Sancerre, Guédelon and Briare

On our first long stay here (2013), we did a ramble to Bourges and some places around there, and we asked Mary and Gilles if we could go to Sancerre. Although we were not great white wine fans, we’d heard of the white wines of Sancerre. We went, we tried, we were hooked; the white wines of Sancerre are dry and flinty – they have a hint of minerality to them that we love. Fortunately, we can drive to Sancerre in about an hour and three-quarters, so Tuesday the four of us headed south, added a side trip to Guédelon, bought a little wine at a Sancerre winery, and stopped for a bit on the way back to see a favorite bridge.


Laurie and I saw a documentary about Guédelon a couple years ago and have wanted to visit since. Twenty years ago, someone thought it would be interesting and instructional to build a thirteenth-century chateaux, using thirteenth-century tools and techniques. Today Guédelon is maybe two-thirds complete, and has become quite the tourist attraction. Understandably so, as it’s very interesting and well done. There are workshops in which tiles and shingles and windows and furniture and everything else are made, stone for the building is carved and rock quarried, all as it was done 800 years ago. There is a working thirteenth-century mill on site, built only with techniques and tools that were available then.

The day we visited, hundreds of school kids were also there (it’s the end of the school year, a traditional time for school outings). We enjoyed watching the kids in  the workshops, carving stone and doing other educational stuff.

All the Guédelon workers are willing to talk about their work, showing how it’s done. There are something like 40 people working there, which explains why the chateaux rises slowly; in real life in the thirteenth century, there would have been hundreds of people working here.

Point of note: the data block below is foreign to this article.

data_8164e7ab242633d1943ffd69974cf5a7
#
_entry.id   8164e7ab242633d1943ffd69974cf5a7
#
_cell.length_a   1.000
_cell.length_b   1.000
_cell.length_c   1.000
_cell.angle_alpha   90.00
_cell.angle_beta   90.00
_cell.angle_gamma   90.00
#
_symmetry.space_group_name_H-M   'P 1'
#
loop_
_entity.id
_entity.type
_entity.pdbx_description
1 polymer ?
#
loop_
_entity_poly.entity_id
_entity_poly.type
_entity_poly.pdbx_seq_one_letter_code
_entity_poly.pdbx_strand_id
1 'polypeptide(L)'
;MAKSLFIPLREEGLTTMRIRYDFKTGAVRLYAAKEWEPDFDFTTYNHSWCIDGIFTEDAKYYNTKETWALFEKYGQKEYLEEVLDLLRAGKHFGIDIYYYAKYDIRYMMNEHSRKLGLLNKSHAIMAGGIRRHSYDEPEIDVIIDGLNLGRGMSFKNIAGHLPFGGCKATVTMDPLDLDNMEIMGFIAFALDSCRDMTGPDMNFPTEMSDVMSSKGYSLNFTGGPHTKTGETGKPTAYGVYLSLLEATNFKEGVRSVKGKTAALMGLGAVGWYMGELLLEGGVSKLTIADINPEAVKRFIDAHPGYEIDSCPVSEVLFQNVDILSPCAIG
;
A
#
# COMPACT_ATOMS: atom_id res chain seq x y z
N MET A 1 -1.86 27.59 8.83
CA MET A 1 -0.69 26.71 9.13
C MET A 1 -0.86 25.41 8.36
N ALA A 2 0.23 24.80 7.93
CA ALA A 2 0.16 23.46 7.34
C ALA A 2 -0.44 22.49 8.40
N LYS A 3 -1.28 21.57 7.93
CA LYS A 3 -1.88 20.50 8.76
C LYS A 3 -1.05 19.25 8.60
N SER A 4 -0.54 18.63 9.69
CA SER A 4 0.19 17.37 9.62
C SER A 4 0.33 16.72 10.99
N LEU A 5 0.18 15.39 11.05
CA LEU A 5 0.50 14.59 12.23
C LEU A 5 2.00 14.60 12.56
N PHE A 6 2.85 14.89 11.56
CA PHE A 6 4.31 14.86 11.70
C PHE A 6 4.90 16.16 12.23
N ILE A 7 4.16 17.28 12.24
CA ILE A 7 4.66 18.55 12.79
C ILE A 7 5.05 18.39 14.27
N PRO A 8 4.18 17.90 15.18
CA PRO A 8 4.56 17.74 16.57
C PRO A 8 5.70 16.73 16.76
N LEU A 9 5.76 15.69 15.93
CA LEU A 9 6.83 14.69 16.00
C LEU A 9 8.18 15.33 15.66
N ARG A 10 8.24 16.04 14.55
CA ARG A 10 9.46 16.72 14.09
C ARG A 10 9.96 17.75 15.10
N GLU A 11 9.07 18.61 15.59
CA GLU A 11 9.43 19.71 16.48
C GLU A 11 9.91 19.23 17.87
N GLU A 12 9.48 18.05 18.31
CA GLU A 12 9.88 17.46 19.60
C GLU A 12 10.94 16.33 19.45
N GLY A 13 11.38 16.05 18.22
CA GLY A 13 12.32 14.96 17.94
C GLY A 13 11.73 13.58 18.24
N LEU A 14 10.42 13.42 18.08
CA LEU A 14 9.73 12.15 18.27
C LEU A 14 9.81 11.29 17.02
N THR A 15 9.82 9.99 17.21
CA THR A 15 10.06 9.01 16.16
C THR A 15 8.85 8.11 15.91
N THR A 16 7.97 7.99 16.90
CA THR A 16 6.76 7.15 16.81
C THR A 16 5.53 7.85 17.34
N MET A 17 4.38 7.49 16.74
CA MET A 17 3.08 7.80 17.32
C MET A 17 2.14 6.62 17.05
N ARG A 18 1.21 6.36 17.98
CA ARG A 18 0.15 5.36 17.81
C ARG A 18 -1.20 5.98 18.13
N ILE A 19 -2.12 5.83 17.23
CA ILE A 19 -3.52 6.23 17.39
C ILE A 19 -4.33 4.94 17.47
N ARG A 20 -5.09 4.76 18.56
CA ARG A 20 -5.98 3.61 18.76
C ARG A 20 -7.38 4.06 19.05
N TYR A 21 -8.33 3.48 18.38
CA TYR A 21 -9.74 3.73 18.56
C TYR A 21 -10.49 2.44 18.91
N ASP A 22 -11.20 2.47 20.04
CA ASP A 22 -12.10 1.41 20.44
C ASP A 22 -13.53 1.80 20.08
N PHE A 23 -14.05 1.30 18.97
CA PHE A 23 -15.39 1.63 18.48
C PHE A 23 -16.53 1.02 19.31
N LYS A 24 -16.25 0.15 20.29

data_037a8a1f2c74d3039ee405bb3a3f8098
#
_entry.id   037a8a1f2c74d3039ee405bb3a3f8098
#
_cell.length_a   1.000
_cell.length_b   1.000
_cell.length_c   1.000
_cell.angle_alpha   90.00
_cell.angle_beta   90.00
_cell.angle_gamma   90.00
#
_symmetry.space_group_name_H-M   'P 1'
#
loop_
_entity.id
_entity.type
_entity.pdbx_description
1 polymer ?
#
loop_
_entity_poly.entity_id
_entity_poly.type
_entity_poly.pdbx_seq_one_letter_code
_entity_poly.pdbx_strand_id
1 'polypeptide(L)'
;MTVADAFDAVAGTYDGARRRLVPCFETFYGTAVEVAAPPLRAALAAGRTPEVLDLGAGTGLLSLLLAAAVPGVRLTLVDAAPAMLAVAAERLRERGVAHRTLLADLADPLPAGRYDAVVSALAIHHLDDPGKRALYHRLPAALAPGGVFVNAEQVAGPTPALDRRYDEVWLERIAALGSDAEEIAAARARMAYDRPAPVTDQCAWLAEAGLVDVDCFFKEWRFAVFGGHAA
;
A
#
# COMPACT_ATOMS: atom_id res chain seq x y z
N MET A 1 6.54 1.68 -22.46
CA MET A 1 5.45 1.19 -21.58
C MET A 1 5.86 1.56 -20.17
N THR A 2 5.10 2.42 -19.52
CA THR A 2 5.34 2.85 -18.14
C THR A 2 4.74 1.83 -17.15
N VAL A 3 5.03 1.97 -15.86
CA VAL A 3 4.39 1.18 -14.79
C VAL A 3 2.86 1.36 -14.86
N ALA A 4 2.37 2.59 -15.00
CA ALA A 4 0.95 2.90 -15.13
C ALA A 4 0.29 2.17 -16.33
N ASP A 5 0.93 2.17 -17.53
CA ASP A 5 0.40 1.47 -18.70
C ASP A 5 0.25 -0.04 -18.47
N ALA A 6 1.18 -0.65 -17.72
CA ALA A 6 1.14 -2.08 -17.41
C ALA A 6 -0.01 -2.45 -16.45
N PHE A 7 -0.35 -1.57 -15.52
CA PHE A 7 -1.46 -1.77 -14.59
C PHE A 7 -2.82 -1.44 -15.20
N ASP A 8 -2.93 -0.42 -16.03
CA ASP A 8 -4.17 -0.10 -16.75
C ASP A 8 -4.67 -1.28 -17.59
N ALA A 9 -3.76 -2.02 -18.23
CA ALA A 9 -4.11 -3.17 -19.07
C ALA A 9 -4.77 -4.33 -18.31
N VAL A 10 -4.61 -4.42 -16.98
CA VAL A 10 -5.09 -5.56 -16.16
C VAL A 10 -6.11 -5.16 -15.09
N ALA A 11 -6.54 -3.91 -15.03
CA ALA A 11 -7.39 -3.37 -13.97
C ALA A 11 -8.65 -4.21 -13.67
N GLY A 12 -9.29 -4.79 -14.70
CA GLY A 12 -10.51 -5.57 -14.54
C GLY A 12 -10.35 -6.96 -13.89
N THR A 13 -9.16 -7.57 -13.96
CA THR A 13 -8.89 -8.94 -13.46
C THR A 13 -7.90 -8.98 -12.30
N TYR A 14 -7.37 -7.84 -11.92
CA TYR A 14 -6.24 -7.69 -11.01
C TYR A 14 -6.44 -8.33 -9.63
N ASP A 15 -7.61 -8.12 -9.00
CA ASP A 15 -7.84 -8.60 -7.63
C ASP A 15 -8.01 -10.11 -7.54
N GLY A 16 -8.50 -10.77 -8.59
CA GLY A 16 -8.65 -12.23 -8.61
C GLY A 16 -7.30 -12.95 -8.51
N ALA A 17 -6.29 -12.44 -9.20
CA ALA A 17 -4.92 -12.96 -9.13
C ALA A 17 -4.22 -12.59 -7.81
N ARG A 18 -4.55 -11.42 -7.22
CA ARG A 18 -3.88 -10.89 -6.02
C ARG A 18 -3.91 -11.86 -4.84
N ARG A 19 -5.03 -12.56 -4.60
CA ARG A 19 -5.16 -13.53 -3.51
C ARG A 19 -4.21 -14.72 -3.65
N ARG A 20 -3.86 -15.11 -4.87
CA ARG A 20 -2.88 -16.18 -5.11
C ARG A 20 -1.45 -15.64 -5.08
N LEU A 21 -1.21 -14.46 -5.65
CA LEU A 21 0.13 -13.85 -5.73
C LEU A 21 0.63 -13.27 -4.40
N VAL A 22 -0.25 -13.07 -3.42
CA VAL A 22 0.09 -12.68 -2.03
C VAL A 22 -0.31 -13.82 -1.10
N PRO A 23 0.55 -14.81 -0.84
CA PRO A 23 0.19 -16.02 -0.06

An overview of Guédelon.

Building the walls, which are about ten feet thick.

The pieces of the arched window were cut and formed by hand on site.

We saw somewhere that they expect to complete Guédelon in twelve more years. But…I’ve been on a lot of projects and I know what happens to project completion dates. A better estimate is “TBD.”


Not much to say here: we bought a few bottles of great wine…

Madame prepares 24 bottles for us and a little less for Mary & Gilles  (who already had some in their cellar)

Gilles is going to need a trailer hitch on his car someday.

The 24 bottles doesn’t include the bottle Madame gave us as thanks for appreciating and buying their wine. Ever see anyone in Napa leave the winery with complimentary bottles? Nope.

Canal and Bridge

Y’all know that Laurie and I love visiting the canals of France, and that we also like bridges. So what could be better than a canal bridge? This canal carries the Canal Latéral à la Loire across the Loire River; a canal on a bridge. Pretty cool, we think.

The canal is a little over 2,000 ft long. While it appears to have nice sidewalks on each side, these were actually paths for the horses that pulled the barges.

Then, it was homeward bound. A nice ramble on a beautiful day.

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